News is anything which happens in a way that will interest the public. It should be reported quickly so that people can learn about it, clearly so they will understand it, picturesquely so they will appreciate it and, above all, accurately. It can be difficult to decide what is newsworthy, so journalists have rules which they follow.
One rule is that it must be unusual. If a man gets up, goes to breakfast and takes the bus to work, it is not news because it is not unusual. However, if he is 90 years old and still catching the bus every day, that is news because it is unusual.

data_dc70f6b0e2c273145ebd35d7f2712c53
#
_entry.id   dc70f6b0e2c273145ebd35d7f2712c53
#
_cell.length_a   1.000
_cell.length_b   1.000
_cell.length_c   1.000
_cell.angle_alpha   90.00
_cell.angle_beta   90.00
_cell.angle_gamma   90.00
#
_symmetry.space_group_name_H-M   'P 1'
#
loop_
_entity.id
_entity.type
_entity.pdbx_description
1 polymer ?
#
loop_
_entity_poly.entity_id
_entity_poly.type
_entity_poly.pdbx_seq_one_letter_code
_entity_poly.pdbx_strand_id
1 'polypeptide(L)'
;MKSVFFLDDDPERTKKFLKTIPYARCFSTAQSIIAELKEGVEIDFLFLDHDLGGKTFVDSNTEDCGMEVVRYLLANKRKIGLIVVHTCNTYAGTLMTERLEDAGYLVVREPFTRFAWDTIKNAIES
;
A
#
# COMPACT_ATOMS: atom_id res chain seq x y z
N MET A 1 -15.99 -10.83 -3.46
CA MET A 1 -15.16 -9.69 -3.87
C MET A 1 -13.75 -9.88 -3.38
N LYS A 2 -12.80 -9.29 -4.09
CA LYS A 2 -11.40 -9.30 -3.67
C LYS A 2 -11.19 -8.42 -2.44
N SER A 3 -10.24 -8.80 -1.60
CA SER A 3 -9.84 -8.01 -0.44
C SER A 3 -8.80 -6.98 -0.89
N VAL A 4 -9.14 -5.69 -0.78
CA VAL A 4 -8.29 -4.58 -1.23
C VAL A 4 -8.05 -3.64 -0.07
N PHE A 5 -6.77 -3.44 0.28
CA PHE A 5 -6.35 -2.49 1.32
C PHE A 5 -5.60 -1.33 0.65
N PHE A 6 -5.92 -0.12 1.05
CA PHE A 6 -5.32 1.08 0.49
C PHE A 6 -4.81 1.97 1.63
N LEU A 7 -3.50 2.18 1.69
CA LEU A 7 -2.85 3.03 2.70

The next thing that is important in news is that it will engage the audience. This can be done by writing the article clearly and attractively, for example in short sentences with good vocabulary. It should also be a balanced report, with both positive and negative aspects of the story. Finally, it is necessary to finish the article with a good headline. This may be a restatement of the leading statement (thesis) or it could be an announcement of potential future developments.
Once an article has been chosen it will be written on dummy pages and the chief editor will approve the content, language and style of the piece before it is published. In print it will be put above the fold and on the front page of the newspaper, or online it will appear before other stories on a website.